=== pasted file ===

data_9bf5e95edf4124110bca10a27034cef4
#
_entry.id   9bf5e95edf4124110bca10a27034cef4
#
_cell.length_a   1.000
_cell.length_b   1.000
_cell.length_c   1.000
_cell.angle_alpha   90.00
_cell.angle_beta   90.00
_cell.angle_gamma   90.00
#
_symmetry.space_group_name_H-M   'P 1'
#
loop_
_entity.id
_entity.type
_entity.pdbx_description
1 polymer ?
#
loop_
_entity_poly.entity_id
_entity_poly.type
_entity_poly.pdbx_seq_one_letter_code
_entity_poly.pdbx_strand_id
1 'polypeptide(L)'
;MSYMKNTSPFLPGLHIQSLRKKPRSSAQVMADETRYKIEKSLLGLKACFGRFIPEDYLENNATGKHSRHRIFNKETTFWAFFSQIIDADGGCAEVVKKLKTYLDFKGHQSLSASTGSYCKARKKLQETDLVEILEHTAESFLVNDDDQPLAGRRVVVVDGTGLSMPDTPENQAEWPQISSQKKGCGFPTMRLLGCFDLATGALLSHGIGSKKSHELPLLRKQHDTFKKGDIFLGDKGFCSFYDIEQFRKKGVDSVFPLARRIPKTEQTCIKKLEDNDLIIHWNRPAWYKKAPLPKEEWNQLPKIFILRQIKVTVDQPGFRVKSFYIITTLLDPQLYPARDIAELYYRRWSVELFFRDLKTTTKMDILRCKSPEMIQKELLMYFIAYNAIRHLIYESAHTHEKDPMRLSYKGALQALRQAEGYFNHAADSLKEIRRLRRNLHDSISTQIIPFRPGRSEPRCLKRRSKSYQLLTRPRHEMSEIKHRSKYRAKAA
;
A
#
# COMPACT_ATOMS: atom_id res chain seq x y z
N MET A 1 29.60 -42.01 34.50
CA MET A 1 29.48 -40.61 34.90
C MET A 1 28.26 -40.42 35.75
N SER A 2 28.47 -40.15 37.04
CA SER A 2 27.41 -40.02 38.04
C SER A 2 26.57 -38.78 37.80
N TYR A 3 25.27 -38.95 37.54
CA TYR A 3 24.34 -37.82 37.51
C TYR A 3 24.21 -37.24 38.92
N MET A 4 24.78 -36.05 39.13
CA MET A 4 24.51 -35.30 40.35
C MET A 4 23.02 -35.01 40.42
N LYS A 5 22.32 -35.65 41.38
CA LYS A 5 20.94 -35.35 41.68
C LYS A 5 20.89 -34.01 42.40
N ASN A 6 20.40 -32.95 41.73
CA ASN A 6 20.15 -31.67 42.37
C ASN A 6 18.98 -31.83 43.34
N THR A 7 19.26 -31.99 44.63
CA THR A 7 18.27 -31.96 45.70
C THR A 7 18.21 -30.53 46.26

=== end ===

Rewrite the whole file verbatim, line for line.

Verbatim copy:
data_9bf5e95edf4124110bca10a27034cef4
#
_entry.id   9bf5e95edf4124110bca10a27034cef4
#
_cell.length_a   1.000
_cell.length_b   1.000
_cell.length_c   1.000
_cell.angle_alpha   90.00
_cell.angle_beta   90.00
_cell.angle_gamma   90.00
#
_symmetry.space_group_name_H-M   'P 1'
#
loop_
_entity.id
_entity.type
_entity.pdbx_description
1 polymer ?
#
loop_
_entity_poly.entity_id
_entity_poly.type
_entity_poly.pdbx_seq_one_letter_code
_entity_poly.pdbx_strand_id
1 'polypeptide(L)'
;MSYMKNTSPFLPGLHIQSLRKKPRSSAQVMADETRYKIEKSLLGLKACFGRFIPEDYLENNATGKHSRHRIFNKETTFWAFFSQIIDADGGCAEVVKKLKTYLDFKGHQSLSASTGSYCKARKKLQETDLVEILEHTAESFLVNDDDQPLAGRRVVVVDGTGLSMPDTPENQAEWPQISSQKKGCGFPTMRLLGCFDLATGALLSHGIGSKKSHELPLLRKQHDTFKKGDIFLGDKGFCSFYDIEQFRKKGVDSVFPLARRIPKTEQTCIKKLEDNDLIIHWNRPAWYKKAPLPKEEWNQLPKIFILRQIKVTVDQPGFRVKSFYIITTLLDPQLYPARDIAELYYRRWSVELFFRDLKTTTKMDILRCKSPEMIQKELLMYFIAYNAIRHLIYESAHTHEKDPMRLSYKGALQALRQAEGYFNHAADSLKEIRRLRRNLHDSISTQIIPFRPGRSEPRCLKRRSKSYQLLTRPRHEMSEIKHRSKYRAKAA
;
A
#
# COMPACT_ATOMS: atom_id res chain seq x y z
N MET A 1 29.60 -42.01 34.50
CA MET A 1 29.48 -40.61 34.90
C MET A 1 28.26 -40.42 35.75
N SER A 2 28.47 -40.15 37.04
CA SER A 2 27.41 -40.02 38.04
C SER A 2 26.57 -38.78 37.80
N TYR A 3 25.27 -38.95 37.54
CA TYR A 3 24.34 -37.82 37.51
C TYR A 3 24.21 -37.24 38.92
N MET A 4 24.78 -36.05 39.13
CA MET A 4 24.51 -35.30 40.35
C MET A 4 23.02 -35.01 40.42
N LYS A 5 22.32 -35.65 41.38
CA LYS A 5 20.94 -35.35 41.68
C LYS A 5 20.89 -34.01 42.40
N ASN A 6 20.40 -32.95 41.73
CA ASN A 6 20.15 -31.67 42.37
C ASN A 6 18.98 -31.83 43.34
N THR A 7 19.26 -31.99 44.63
CA THR A 7 18.27 -31.96 45.70
C THR A 7 18.21 -30.53 46.26